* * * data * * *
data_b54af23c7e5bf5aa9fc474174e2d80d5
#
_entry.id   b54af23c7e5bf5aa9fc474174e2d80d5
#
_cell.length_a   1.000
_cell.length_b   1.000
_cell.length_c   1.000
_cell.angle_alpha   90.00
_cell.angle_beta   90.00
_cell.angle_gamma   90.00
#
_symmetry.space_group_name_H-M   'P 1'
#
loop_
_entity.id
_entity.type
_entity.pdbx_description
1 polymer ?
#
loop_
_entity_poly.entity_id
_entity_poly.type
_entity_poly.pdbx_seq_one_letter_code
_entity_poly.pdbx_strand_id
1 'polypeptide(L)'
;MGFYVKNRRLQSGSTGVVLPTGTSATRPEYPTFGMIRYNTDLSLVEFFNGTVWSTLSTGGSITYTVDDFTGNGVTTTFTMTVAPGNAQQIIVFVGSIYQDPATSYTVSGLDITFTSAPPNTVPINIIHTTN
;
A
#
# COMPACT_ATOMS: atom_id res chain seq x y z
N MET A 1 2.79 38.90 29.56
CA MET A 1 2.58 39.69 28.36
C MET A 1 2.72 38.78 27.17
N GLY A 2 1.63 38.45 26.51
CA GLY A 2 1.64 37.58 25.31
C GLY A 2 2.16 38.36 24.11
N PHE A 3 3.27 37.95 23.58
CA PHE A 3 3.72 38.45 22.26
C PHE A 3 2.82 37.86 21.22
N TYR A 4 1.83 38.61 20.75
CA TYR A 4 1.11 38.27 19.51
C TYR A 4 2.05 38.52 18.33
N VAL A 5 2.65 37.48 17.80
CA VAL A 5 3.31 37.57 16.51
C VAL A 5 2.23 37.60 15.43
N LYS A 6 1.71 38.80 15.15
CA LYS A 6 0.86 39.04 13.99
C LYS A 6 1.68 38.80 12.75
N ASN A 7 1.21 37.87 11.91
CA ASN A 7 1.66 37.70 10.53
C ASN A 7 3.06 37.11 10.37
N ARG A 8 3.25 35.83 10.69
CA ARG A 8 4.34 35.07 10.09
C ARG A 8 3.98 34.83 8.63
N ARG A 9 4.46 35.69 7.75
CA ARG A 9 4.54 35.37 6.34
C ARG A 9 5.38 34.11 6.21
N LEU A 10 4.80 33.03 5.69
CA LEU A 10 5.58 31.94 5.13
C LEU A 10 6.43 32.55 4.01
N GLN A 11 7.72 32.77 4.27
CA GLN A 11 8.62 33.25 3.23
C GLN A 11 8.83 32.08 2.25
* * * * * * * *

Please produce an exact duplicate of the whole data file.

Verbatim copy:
data_b54af23c7e5bf5aa9fc474174e2d80d5
#
_entry.id   b54af23c7e5bf5aa9fc474174e2d80d5
#
_cell.length_a   1.000
_cell.length_b   1.000
_cell.length_c   1.000
_cell.angle_alpha   90.00
_cell.angle_beta   90.00
_cell.angle_gamma   90.00
#
_symmetry.space_group_name_H-M   'P 1'
#
loop_
_entity.id
_entity.type
_entity.pdbx_description
1 polymer ?
#
loop_
_entity_poly.entity_id
_entity_poly.type
_entity_poly.pdbx_seq_one_letter_code
_entity_poly.pdbx_strand_id
1 'polypeptide(L)'
;MGFYVKNRRLQSGSTGVVLPTGTSATRPEYPTFGMIRYNTDLSLVEFFNGTVWSTLSTGGSITYTVDDFTGNGVTTTFTMTVAPGNAQQIIVFVGSIYQDPATSYTVSGLDITFTSAPPNTVPINIIHTTN
;
A
#
# COMPACT_ATOMS: atom_id res chain seq x y z
N MET A 1 2.79 38.90 29.56
CA MET A 1 2.58 39.69 28.36
C MET A 1 2.72 38.78 27.17
N GLY A 2 1.63 38.45 26.51
CA GLY A 2 1.64 37.58 25.31
C GLY A 2 2.16 38.36 24.11
N PHE A 3 3.27 37.95 23.58
CA PHE A 3 3.72 38.45 22.26
C PHE A 3 2.82 37.86 21.22
N TYR A 4 1.83 38.61 20.75
CA TYR A 4 1.11 38.27 19.51
C TYR A 4 2.05 38.52 18.33
N VAL A 5 2.65 37.48 17.80
CA VAL A 5 3.31 37.57 16.51
C VAL A 5 2.23 37.60 15.43
N LYS A 6 1.71 38.80 15.15
CA LYS A 6 0.86 39.04 13.99
C LYS A 6 1.68 38.80 12.75
N ASN A 7 1.21 37.87 11.91
CA ASN A 7 1.66 37.70 10.53
C ASN A 7 3.06 37.11 10.37
N ARG A 8 3.25 35.83 10.69
CA ARG A 8 4.34 35.07 10.09
C ARG A 8 3.98 34.83 8.63
N ARG A 9 4.46 35.69 7.75
CA ARG A 9 4.54 35.37 6.34
C ARG A 9 5.38 34.11 6.21
N LEU A 10 4.80 33.03 5.69
CA LEU A 10 5.58 31.94 5.13
C LEU A 10 6.43 32.55 4.01
N GLN A 11 7.72 32.77 4.27
CA GLN A 11 8.62 33.25 3.23
C GLN A 11 8.83 32.08 2.25